• Retinal detachment. Sometimes vitreous detachment pulls the entire retina away from its normal position at the back of the eye. This can be a medical emergency. Learn more about retinal detachment.
  • Macular hole. Sometimes vitreous detachment tears a hole in the macula (the part of the retina that controls your central vision). This can happen before or after the vitreous detaches enough to cause floaters or flashes of light. Learn more about macular hole.
  • Macular pucker. Sometimes vitreous detachment causes a thin layer of scar tissue to grow over the macula. This usually happens slowly in the months or years after vitreous detachment. Learn more about macular pucker.

These conditions can cause vision loss but treatment may help preserve your vision. Tell your eye doctor right away if you notice symptoms of vitreous detachment so they can check for these more serious problems.


A Routine eye examination can help your doctor to spot problems like Posterior vitreous detachment (PVD) early and that can help protect your vision.

Your doctor may use special eye drops to make your pupils (the holes in the center of your eyes) bigger and use a slit-lamp test to look for signs of Posterior vitreous detachment (PVD). This is done with a microscope that looks through the front of your eye. It is helpful in detecting, if Posterior vitreous detachment (PVD) has caused bleeding, a torn retina, or something else that could harm your eyesight.

Your doctor also may use other tests to make sure the gel hasn't pulled away from your retina. These include:

  • Optical coherence tomography (OCT)- a 3-D scan of the inside of your eye
  • Ocular ultrasound - a test that uses sound waves to show the inside of your eye


Posterior Vitreous Detachment usually doesn’t require treatment.

Complete detachment typically takes no longer than three months. If you continue to see floaters after detachment is complete, discuss treatment options with your doctor.

When complications occur and your ophthalmologist recommends treatment, there are a number of options available, including:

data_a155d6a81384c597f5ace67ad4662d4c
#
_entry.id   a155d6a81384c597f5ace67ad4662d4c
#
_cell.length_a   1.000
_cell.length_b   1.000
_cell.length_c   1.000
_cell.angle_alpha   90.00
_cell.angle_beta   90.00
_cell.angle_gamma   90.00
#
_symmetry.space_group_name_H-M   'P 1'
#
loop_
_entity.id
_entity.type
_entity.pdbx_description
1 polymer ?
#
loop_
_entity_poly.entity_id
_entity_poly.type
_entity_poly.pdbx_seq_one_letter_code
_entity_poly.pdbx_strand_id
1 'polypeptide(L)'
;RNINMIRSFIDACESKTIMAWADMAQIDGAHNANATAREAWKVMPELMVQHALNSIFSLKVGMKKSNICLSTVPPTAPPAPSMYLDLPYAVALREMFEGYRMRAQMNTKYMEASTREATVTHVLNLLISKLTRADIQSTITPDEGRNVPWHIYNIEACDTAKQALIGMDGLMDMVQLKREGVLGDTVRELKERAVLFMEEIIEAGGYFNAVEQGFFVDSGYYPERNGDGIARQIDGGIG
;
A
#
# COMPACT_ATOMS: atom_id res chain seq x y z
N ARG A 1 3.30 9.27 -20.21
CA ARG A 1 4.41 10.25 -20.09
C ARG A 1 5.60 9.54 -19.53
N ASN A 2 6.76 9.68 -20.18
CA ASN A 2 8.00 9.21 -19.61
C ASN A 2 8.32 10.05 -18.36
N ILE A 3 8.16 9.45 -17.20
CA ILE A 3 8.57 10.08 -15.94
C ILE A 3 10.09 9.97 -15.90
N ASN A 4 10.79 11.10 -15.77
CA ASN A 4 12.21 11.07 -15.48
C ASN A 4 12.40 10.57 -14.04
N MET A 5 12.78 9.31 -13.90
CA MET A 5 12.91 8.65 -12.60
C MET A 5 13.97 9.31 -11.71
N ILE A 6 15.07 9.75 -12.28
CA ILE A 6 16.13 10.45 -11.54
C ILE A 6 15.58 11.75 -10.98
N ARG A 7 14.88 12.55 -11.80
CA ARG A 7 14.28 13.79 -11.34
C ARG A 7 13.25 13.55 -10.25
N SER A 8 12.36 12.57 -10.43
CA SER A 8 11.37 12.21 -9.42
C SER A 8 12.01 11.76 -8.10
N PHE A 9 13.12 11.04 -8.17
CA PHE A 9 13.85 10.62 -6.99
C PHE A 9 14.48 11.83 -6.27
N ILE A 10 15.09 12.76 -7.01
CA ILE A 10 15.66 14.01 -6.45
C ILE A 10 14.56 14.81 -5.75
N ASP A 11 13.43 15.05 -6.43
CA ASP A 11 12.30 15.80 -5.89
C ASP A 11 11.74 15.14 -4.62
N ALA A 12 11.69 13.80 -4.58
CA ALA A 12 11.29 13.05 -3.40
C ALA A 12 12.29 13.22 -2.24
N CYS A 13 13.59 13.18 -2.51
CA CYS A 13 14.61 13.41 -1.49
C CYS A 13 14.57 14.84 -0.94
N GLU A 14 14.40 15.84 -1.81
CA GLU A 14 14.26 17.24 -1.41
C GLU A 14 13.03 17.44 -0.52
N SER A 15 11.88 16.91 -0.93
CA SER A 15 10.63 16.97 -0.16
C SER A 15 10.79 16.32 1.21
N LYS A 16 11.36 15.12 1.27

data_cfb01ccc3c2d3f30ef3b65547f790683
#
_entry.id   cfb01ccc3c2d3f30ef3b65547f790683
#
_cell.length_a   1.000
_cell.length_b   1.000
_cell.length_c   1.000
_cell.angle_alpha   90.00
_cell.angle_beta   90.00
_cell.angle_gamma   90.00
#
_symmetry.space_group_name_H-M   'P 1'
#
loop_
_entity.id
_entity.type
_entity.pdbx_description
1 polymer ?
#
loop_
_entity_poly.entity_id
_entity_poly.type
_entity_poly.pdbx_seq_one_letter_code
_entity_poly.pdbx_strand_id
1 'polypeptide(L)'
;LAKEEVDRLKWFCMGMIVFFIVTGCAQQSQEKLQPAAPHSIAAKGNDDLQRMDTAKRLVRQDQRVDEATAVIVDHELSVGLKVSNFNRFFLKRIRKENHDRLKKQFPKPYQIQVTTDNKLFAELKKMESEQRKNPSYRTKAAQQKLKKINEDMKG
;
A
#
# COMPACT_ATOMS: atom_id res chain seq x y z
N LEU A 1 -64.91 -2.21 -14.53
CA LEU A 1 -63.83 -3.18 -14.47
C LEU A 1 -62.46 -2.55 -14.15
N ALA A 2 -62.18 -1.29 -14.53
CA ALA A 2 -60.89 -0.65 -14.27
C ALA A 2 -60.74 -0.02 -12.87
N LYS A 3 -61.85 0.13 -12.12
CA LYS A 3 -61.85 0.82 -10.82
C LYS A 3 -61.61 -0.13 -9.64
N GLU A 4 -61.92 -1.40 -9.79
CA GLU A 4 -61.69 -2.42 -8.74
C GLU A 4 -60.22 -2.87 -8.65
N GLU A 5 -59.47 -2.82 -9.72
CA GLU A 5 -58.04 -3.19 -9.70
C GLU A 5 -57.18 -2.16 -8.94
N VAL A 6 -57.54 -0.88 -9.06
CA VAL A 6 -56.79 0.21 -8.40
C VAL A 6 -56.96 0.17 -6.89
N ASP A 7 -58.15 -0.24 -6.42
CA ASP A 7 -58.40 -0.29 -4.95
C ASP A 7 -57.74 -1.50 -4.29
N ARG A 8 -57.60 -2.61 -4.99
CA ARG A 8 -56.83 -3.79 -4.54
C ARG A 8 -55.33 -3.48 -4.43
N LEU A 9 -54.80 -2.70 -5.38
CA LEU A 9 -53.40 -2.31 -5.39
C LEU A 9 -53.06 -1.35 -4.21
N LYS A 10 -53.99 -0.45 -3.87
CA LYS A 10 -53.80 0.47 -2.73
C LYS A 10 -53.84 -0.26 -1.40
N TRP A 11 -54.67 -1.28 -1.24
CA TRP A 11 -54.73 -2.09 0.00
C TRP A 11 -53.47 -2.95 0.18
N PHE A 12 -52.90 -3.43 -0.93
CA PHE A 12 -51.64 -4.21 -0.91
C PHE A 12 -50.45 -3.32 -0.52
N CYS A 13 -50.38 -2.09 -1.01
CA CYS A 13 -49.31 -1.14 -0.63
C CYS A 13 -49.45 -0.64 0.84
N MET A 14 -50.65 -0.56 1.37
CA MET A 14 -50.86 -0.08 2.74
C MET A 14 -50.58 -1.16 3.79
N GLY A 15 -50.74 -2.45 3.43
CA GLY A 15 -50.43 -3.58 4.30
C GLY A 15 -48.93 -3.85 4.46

• Laser or cryosurgery: This can be done in the office with no anesthesia. Your doctor repairs the holes or tears in your retina, which prevents further progression of the condition.
  • Scleral buckle: This involves placing a band around the outside of the eye to counterbalance the force of the vitreous pulling on the retina. Fluid is then drained from behind your retina, allowing it to return to its proper position. This is usually done as outpatient surgery.
  • Pneumatic retinopexy: This surgery is sometimes done in the office. Your doctor injects a gas bubble into the vitreous behind your eye. The bubble pushes the tear against the back wall of the eye and closes it. Then your doctor uses laser or cryosurgery to secure the retina where it belongs. After surgery, you may need to keep your head in a certain position for a few days. The gas bubble dissipates over time.

Follow up of Vitreous Detachment

Once it has been confirmed that the vitreous detachment is isolated, follow-up examinations are recommended at regular intervals thereafter. The period between examinations depends, of course, on the presence of blood in the vitreous or other signs which could increase the likelihood of retinal detachment. Thus the first re-visit may be after a week or a month, according to the nature of the detachment.

Important Reminder: This information is only intended to provide guidance, not a definitive medical advice. Please consult eye doctor about your specific condition. Only a trained, experienced board certified eye doctor can determine an accurate diagnosis and proper treatment.

To schedule an appointment with our experts for Posterior vitreous detachment (PVD) Treatment In Ghatkopar, please call us at +91 8451045935, +91-8451045934 or visit our clinic at Address.